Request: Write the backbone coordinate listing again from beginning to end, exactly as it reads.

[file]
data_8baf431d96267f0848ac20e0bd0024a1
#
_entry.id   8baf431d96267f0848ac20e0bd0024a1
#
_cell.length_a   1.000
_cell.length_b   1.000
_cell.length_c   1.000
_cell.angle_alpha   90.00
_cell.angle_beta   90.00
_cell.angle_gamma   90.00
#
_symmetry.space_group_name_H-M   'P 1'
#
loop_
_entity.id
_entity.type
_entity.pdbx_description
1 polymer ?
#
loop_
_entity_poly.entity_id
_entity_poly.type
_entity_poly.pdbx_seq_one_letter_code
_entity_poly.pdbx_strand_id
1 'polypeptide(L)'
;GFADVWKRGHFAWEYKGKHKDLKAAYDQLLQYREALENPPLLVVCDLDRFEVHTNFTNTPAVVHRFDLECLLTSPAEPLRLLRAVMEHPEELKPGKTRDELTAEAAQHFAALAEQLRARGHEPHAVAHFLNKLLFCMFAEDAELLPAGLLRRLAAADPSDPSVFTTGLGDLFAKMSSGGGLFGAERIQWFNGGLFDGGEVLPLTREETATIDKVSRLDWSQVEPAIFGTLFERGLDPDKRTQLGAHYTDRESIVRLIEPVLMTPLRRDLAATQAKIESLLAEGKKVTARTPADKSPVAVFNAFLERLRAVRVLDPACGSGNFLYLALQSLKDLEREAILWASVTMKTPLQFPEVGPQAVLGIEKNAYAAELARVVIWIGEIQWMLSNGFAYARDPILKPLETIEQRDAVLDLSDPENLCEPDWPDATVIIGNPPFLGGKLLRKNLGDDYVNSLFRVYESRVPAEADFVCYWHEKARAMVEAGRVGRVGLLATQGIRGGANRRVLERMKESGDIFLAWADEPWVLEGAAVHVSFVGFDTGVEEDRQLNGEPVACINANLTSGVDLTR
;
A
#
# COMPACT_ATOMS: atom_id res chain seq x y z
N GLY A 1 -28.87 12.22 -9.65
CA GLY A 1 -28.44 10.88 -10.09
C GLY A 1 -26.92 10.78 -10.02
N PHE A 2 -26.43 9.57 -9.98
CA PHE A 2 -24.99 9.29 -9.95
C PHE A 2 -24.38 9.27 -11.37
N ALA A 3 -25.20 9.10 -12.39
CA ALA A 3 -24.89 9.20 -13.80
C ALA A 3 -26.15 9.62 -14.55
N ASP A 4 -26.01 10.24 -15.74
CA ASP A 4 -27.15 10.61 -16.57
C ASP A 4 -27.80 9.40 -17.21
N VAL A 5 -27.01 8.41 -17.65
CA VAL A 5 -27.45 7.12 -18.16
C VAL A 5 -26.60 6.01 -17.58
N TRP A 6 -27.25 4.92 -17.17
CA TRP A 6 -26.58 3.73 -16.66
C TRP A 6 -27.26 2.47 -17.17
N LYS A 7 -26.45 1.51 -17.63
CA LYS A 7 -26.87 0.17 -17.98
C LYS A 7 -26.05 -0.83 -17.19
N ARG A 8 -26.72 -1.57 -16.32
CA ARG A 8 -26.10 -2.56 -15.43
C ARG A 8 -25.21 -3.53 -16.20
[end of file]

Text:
data_8baf431d96267f0848ac20e0bd0024a1
#
_entry.id   8baf431d96267f0848ac20e0bd0024a1
#
_cell.length_a   1.000
_cell.length_b   1.000
_cell.length_c   1.000
_cell.angle_alpha   90.00
_cell.angle_beta   90.00
_cell.angle_gamma   90.00
#
_symmetry.space_group_name_H-M   'P 1'
#
loop_
_entity.id
_entity.type
_entity.pdbx_description
1 polymer ?
#
loop_
_entity_poly.entity_id
_entity_poly.type
_entity_poly.pdbx_seq_one_letter_code
_entity_poly.pdbx_strand_id
1 'polypeptide(L)'
;GFADVWKRGHFAWEYKGKHKDLKAAYDQLLQYREALENPPLLVVCDLDRFEVHTNFTNTPAVVHRFDLECLLTSPAEPLRLLRAVMEHPEELKPGKTRDELTAEAAQHFAALAEQLRARGHEPHAVAHFLNKLLFCMFAEDAELLPAGLLRRLAAADPSDPSVFTTGLGDLFAKMSSGGGLFGAERIQWFNGGLFDGGEVLPLTREETATIDKVSRLDWSQVEPAIFGTLFERGLDPDKRTQLGAHYTDRESIVRLIEPVLMTPLRRDLAATQAKIESLLAEGKKVTARTPADKSPVAVFNAFLERLRAVRVLDPACGSGNFLYLALQSLKDLEREAILWASVTMKTPLQFPEVGPQAVLGIEKNAYAAELARVVIWIGEIQWMLSNGFAYARDPILKPLETIEQRDAVLDLSDPENLCEPDWPDATVIIGNPPFLGGKLLRKNLGDDYVNSLFRVYESRVPAEADFVCYWHEKARAMVEAGRVGRVGLLATQGIRGGANRRVLERMKESGDIFLAWADEPWVLEGAAVHVSFVGFDTGVEEDRQLNGEPVACINANLTSGVDLTR
;
A
#
# COMPACT_ATOMS: atom_id res chain seq x y z
N GLY A 1 -28.87 12.22 -9.65
CA GLY A 1 -28.44 10.88 -10.09
C GLY A 1 -26.92 10.78 -10.02
N PHE A 2 -26.43 9.57 -9.98
CA PHE A 2 -24.99 9.29 -9.95
C PHE A 2 -24.38 9.27 -11.37
N ALA A 3 -25.20 9.10 -12.39
CA ALA A 3 -24.89 9.20 -13.80
C ALA A 3 -26.15 9.62 -14.55
N ASP A 4 -26.01 10.24 -15.74
CA ASP A 4 -27.15 10.61 -16.57
C ASP A 4 -27.80 9.40 -17.21
N VAL A 5 -27.01 8.41 -17.65
CA VAL A 5 -27.45 7.12 -18.16
C VAL A 5 -26.60 6.01 -17.58
N TRP A 6 -27.25 4.92 -17.17
CA TRP A 6 -26.58 3.73 -16.66
C TRP A 6 -27.26 2.47 -17.17
N LYS A 7 -26.45 1.51 -17.63
CA LYS A 7 -26.87 0.17 -17.98
C LYS A 7 -26.05 -0.83 -17.19
N ARG A 8 -26.72 -1.57 -16.32
CA ARG A 8 -26.10 -2.56 -15.43
C ARG A 8 -25.21 -3.53 -16.20